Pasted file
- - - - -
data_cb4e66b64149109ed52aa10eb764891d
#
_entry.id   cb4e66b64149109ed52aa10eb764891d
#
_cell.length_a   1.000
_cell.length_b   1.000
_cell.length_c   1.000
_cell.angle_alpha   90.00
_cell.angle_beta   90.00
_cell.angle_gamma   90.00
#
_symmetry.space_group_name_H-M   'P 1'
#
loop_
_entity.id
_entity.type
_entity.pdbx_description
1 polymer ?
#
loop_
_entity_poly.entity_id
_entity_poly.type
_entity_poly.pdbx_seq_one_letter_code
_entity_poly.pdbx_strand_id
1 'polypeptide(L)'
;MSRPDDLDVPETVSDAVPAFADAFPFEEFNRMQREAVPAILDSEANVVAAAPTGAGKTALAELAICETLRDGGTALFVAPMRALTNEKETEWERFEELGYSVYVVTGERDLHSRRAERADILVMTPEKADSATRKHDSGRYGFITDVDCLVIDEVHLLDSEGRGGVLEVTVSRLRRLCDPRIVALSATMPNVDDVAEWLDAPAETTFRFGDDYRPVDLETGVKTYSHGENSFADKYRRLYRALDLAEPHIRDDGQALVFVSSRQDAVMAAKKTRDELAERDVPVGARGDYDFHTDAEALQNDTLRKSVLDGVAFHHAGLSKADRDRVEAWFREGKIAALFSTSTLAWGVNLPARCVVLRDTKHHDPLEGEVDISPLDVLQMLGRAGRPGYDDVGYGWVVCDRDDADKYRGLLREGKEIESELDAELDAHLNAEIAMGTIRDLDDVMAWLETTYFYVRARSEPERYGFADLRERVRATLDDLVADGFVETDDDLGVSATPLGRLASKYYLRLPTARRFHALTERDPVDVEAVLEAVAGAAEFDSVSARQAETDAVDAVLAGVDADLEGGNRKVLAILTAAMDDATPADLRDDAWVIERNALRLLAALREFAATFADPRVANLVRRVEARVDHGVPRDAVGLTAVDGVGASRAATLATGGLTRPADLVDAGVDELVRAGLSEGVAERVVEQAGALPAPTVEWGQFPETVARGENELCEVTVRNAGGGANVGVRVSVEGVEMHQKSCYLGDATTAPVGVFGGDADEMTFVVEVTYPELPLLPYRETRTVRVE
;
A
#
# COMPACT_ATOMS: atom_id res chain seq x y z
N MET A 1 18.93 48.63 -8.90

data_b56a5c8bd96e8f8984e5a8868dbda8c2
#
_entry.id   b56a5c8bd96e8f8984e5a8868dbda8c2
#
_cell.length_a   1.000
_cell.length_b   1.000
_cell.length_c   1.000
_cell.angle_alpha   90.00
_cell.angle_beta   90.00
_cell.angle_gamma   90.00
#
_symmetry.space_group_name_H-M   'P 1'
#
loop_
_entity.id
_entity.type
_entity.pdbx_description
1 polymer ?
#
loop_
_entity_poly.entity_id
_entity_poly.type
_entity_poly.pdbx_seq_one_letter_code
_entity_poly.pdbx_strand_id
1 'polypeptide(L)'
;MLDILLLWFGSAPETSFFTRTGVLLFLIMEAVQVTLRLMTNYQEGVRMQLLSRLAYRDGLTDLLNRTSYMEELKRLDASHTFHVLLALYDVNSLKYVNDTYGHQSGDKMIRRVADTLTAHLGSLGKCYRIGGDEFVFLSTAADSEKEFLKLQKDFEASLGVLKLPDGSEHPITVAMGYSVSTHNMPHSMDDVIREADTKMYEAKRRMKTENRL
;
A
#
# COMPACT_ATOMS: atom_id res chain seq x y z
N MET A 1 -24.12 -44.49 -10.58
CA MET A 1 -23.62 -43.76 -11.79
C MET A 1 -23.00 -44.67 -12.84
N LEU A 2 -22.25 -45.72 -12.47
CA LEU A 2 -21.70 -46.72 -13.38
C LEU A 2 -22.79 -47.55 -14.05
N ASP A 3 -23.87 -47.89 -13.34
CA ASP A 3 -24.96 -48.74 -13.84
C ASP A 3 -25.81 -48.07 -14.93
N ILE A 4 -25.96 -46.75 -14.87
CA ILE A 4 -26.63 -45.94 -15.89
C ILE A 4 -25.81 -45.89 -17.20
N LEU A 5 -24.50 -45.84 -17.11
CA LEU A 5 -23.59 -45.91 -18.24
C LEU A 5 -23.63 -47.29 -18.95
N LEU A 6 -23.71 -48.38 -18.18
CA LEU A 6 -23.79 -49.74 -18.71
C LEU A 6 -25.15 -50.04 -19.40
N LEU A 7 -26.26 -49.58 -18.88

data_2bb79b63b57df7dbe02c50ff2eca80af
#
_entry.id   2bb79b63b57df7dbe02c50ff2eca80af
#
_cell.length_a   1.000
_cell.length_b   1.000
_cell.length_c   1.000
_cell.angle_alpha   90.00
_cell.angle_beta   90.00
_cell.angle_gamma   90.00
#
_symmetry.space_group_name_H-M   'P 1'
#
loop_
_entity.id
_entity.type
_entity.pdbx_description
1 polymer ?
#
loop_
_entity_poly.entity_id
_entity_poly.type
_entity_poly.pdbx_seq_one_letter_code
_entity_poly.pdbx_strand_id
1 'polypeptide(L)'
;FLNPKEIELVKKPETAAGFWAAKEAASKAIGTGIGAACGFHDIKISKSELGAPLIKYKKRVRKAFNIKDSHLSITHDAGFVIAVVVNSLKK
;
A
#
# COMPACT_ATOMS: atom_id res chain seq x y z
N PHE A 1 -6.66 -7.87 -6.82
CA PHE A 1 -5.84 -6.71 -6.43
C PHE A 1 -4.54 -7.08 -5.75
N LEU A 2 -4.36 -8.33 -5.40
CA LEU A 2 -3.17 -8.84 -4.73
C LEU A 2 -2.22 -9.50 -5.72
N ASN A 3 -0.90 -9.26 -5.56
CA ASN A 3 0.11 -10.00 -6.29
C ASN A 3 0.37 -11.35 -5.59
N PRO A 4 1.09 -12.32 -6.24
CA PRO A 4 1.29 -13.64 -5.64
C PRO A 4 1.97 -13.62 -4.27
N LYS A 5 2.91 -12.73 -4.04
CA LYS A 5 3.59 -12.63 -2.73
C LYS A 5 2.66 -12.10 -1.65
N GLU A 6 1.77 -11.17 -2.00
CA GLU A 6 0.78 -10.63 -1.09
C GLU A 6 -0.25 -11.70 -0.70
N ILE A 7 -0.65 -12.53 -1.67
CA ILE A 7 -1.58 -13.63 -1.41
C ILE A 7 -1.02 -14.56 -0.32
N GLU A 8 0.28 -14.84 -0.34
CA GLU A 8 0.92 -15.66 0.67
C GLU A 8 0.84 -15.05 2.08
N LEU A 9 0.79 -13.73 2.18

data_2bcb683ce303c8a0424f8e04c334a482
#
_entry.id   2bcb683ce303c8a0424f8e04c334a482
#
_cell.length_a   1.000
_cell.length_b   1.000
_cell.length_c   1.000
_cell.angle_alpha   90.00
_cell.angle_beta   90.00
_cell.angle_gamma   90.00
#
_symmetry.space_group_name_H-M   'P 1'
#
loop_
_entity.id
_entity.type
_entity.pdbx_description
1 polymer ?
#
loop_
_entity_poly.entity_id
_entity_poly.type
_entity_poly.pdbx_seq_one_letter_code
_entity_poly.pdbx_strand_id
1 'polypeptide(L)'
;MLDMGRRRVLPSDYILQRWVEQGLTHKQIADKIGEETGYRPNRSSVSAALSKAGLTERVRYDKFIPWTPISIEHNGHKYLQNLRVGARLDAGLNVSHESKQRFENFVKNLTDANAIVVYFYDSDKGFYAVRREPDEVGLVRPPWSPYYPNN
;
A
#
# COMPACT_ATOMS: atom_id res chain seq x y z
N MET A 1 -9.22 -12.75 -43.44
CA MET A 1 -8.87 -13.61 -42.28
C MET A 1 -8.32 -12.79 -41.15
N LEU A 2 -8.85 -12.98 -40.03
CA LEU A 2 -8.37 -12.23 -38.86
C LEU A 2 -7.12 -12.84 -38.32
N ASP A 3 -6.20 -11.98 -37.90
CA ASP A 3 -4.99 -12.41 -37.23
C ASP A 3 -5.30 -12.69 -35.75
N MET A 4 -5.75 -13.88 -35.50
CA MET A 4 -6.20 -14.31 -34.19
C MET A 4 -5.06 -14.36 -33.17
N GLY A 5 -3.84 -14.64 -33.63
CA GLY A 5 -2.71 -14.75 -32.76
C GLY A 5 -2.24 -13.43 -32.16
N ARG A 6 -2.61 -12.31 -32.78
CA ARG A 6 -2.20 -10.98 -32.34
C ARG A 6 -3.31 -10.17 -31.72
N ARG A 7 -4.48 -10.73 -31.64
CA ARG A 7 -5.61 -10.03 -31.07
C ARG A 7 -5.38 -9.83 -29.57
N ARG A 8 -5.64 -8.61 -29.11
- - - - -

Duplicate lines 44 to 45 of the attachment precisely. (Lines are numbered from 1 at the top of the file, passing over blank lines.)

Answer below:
#
loop_